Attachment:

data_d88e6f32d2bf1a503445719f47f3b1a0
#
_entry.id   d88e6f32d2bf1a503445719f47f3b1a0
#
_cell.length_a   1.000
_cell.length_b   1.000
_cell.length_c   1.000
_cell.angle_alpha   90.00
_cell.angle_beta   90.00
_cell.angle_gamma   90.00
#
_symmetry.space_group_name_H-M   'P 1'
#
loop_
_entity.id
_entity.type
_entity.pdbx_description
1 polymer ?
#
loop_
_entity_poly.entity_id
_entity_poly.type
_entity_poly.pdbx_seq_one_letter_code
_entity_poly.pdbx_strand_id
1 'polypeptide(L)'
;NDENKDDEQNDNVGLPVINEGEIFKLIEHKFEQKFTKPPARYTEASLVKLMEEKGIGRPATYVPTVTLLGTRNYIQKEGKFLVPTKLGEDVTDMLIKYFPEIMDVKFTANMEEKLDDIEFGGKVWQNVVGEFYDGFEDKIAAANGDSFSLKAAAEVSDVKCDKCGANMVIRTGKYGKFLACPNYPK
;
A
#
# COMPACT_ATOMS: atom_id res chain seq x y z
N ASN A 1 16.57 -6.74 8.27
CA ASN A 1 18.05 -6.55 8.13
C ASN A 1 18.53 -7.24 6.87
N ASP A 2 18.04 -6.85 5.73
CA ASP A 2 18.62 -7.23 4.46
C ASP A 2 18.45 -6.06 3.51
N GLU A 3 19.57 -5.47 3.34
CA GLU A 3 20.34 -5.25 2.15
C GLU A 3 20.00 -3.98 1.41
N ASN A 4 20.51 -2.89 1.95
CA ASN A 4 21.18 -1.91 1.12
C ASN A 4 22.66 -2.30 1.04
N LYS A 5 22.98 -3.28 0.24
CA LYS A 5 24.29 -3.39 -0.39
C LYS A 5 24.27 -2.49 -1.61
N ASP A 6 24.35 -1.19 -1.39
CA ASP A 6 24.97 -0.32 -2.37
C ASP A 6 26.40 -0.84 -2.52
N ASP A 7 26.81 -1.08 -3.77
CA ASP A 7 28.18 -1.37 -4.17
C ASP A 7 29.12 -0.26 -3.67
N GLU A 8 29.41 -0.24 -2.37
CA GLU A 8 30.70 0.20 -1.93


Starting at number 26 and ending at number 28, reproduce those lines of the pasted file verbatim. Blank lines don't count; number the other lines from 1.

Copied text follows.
;NDENKDDEQNDNVGLPVINEGEIFKLIEHKFEQKFTKPPARYTEASLVKLMEEKGIGRPATYVPTVTLLGTRNYIQKEGKFLVPTKLGEDVTDMLIKYFPEIMDVKFTANMEEKLDDIEFGGKVWQNVVGEFYDGFEDKIAAANGDSFSLKAAAEVSDVKCDKCGANMVIRTGKYGKFLACPNYPK
;
A